Immunohistochemistry experiments revealed that ki67-positive cells were rare and sporadically distributed within the xenografts of mice injected with miR-503-i-rMSCs plus A549 cells, with most ki67-positive cells present in small nodular tumors (Figure 7A). In contrast, there were significantly more ki67-positive cells in xenografts of pure A549 cells or A549 cells mixed with the other rMSCs types (Figure 7A).

Figure 7 Antitumorigenic effect of miR-503-i-rMSCs was through regulating tumor growth and angiogenesis in vivo. (A) Ki67 expression in xenograft tissues was detected by immunohistochemistry assay. Bar: 100 μm. (B) Angiogenic proteins levels in xenograft tissues were detected by immunohistochemistry assay. Bar: 100 μm. (C) Relative mRNA expressions of angiogenic genes in xenograft tissues was detected using real-time PCR. (D) CD133 expression in peripheral blood was detected by flow cytometry. CD133 positive cells (%) are represented by the red peaks merged with the isotype control each (black peaks), the value obtained is its “ CD133 cells %” positive value, statistical analysis is shown on the right. All data are shown as the mean ± standard deviation based on three independent experiments. (E) CD133 expression in xenograft tissues was detected by immunohistochemistry assay. CD133 was mostly expressed in tumor cells in the four groups. CD133 expression was much lower in miR-503-i-rMSC plus A549 cells mixed xenografts than in pure A549 cells xenografts, miR-503-rMSC plus A549 cells mixed xenografts, or rMSC plus A549 cells mixed xenografts. Arrow: typical CD133 expression patterns, mostly distributed on the tumor cell surface, bar: 100 μm.

Next, we detected the expressions of angiogenic factors (VEGF, SDF-1, IGF-1, MMP-3) in tumor xenografts in vivo. Xenografts in mice injected miR-503-i-rMSCs plus A549 cells secreted lower levels of these proteins compared with xenografts of pure A549 cells or A549 cells mixed with the other rMSCs types (Figure 7B). These data were further confirmed by real-time PCR analysis (Figure 7C).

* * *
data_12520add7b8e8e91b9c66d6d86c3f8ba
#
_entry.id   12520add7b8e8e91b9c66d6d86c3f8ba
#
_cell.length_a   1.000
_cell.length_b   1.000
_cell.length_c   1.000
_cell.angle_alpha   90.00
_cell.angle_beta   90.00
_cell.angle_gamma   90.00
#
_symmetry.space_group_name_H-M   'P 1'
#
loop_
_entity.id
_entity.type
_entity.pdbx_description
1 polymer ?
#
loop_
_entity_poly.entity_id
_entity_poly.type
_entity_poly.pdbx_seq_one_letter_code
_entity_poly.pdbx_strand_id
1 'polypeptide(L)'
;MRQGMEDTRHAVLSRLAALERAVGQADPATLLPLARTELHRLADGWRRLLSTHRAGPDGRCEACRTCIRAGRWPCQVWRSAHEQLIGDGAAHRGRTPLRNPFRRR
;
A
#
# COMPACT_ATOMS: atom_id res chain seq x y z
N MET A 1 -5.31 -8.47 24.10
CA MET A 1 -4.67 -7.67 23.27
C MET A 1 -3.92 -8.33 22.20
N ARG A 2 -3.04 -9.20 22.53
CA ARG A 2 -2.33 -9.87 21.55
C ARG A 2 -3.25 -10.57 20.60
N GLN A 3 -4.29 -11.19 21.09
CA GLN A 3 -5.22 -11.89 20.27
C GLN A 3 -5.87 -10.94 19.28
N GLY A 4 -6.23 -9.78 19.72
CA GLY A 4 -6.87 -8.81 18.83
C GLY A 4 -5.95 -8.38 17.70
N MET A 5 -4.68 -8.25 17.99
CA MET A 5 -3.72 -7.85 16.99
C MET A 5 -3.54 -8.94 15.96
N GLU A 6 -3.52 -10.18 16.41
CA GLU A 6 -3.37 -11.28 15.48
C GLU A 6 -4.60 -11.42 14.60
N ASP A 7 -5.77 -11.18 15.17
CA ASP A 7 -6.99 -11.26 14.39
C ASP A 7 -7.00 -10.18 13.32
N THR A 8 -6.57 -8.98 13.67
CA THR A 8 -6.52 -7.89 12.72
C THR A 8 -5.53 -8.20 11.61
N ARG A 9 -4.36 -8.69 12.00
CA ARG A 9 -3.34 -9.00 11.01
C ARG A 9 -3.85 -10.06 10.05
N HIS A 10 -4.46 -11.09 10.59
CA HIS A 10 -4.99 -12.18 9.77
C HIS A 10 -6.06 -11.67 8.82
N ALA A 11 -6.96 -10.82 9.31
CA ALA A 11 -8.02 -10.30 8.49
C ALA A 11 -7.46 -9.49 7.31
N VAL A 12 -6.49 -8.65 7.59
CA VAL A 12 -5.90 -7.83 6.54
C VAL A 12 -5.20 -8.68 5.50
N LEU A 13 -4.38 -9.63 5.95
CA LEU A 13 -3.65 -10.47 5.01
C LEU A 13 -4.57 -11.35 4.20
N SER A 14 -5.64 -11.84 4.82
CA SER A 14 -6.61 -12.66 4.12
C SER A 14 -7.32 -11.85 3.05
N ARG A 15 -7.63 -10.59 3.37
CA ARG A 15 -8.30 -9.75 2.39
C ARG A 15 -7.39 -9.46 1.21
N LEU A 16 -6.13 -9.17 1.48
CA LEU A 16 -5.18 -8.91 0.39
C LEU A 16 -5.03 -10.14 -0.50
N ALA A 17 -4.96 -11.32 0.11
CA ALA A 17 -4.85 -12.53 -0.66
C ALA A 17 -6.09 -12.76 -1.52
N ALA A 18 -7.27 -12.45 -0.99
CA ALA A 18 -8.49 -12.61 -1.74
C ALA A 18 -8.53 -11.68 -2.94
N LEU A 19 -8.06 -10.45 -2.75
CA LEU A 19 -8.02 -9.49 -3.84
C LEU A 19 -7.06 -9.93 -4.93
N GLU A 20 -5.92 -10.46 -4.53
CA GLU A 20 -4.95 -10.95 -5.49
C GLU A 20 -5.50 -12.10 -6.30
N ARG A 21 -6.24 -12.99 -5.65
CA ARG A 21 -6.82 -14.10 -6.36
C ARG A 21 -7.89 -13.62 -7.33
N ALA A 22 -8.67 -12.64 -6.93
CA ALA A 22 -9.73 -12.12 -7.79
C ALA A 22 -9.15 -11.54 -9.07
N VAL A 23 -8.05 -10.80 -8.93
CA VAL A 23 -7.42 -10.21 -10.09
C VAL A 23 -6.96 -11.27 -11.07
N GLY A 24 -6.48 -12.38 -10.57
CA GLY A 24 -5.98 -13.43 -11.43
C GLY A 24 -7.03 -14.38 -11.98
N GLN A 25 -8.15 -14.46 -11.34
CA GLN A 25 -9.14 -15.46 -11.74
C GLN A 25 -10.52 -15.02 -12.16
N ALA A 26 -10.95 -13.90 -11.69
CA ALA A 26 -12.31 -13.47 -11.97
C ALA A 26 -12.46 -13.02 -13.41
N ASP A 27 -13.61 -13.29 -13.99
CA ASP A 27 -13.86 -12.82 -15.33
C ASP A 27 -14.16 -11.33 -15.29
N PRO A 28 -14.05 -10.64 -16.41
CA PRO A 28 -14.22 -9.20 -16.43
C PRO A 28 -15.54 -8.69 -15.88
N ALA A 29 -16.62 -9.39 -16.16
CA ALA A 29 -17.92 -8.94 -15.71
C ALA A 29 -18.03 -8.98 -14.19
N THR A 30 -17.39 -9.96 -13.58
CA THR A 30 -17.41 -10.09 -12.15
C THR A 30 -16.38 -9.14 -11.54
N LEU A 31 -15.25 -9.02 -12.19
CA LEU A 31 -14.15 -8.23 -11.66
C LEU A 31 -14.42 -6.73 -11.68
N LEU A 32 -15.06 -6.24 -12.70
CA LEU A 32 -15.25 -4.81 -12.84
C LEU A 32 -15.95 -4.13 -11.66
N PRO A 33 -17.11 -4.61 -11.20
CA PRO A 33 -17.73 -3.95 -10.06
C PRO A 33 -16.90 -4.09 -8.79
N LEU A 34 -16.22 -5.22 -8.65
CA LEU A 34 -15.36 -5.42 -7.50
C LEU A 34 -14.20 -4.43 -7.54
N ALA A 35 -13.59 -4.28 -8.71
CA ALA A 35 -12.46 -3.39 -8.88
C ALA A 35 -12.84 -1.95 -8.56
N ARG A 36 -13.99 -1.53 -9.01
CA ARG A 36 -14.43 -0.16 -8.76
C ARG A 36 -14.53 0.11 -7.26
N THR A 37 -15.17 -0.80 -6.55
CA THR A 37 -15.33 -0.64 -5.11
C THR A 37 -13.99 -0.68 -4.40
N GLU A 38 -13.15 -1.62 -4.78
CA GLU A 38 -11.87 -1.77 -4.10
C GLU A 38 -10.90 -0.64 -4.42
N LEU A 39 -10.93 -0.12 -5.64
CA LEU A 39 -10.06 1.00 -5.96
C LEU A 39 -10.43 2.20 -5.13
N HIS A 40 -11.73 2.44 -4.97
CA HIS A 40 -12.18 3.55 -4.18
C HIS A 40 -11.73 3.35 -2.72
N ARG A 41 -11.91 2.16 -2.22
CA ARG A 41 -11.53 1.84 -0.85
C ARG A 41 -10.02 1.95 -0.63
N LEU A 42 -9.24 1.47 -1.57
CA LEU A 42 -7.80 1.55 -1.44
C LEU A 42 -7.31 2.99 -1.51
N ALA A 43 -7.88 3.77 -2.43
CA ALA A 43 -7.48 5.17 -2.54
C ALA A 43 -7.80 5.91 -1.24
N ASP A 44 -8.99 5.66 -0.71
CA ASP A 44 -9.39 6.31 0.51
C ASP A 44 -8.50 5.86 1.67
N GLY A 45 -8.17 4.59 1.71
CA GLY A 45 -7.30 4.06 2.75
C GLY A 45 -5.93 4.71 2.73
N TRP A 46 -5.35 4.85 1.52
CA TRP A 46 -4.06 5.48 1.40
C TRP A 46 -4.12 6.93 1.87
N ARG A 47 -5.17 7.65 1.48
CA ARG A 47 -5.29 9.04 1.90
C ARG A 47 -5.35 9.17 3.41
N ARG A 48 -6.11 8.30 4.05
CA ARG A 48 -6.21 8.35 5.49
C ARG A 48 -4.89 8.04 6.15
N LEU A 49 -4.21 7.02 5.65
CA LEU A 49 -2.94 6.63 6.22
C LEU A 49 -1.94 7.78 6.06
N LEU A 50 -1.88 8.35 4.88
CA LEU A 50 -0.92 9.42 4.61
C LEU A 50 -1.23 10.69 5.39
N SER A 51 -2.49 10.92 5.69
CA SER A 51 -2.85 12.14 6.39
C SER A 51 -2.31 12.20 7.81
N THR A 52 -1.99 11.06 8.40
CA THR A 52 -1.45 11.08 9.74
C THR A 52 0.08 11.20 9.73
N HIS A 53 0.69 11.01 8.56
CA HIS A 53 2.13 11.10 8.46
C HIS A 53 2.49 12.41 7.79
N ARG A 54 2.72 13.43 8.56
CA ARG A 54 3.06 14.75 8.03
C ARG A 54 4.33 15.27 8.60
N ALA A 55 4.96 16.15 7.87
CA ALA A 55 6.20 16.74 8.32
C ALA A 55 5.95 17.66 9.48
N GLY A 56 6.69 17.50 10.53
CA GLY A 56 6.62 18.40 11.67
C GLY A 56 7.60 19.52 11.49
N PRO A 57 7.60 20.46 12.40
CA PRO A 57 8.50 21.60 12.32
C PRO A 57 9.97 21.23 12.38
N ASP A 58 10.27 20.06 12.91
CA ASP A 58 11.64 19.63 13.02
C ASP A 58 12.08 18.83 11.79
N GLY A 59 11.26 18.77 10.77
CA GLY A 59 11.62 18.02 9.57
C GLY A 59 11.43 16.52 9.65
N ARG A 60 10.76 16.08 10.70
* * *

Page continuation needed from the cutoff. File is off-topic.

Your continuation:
CD133 expression in peripheral blood was approximately 4.5-fold higher in mice transplanted with A549 cells than in control mice injected with PBS. A similar phenomenon has been observed in patients with lung cancer.29 CD133 has been reported to be associated with tumor vasculogenesis and tumor growth,30,31 and high CD133 levels are associated with poor survival in a variety of solid tumors, including lung, colon and prostate cancer.23,32 Remarkably, our study demonstrated that CD133 expression in peripheral blood was significantly lower in mice co-transplanted with miR-503-i-rMSCs plus A549 cells than in mice co-transplanted with pure A549 cells or A549 cells mixed with the other rMSCs types (Figure 7D). Moreover, immunohistochemistry also confirmed the results (Figure 7E). These results suggest an important role for CD133 in tumor initiation and tumor growth, thus, CD133 may serve as a biomarker of tumor progression, further helping to define the indications for the potential use of miR-503-i-rMSCs in tumor therapy.

Taken together, our results indicate that the tumor-promoting effects of rMSCs can be abolished by miR-503 silence in these cells, and that miR-503-i-rMSCs inhibit tumor growth in vivo.

Discussion

Our carefully designed experiments support the concept that rMSCs can be induced to transformed into CAF-like phenotype in the tumor microenvironment, and that these alterations in rMSCs in turn can affect on tumor cells. Furthermore, miR-503-i-rMSCs but not rMSCs can effectively suppress the formation and progression of A549 cell lung tumors by regulating tumor angiogenesis and growth.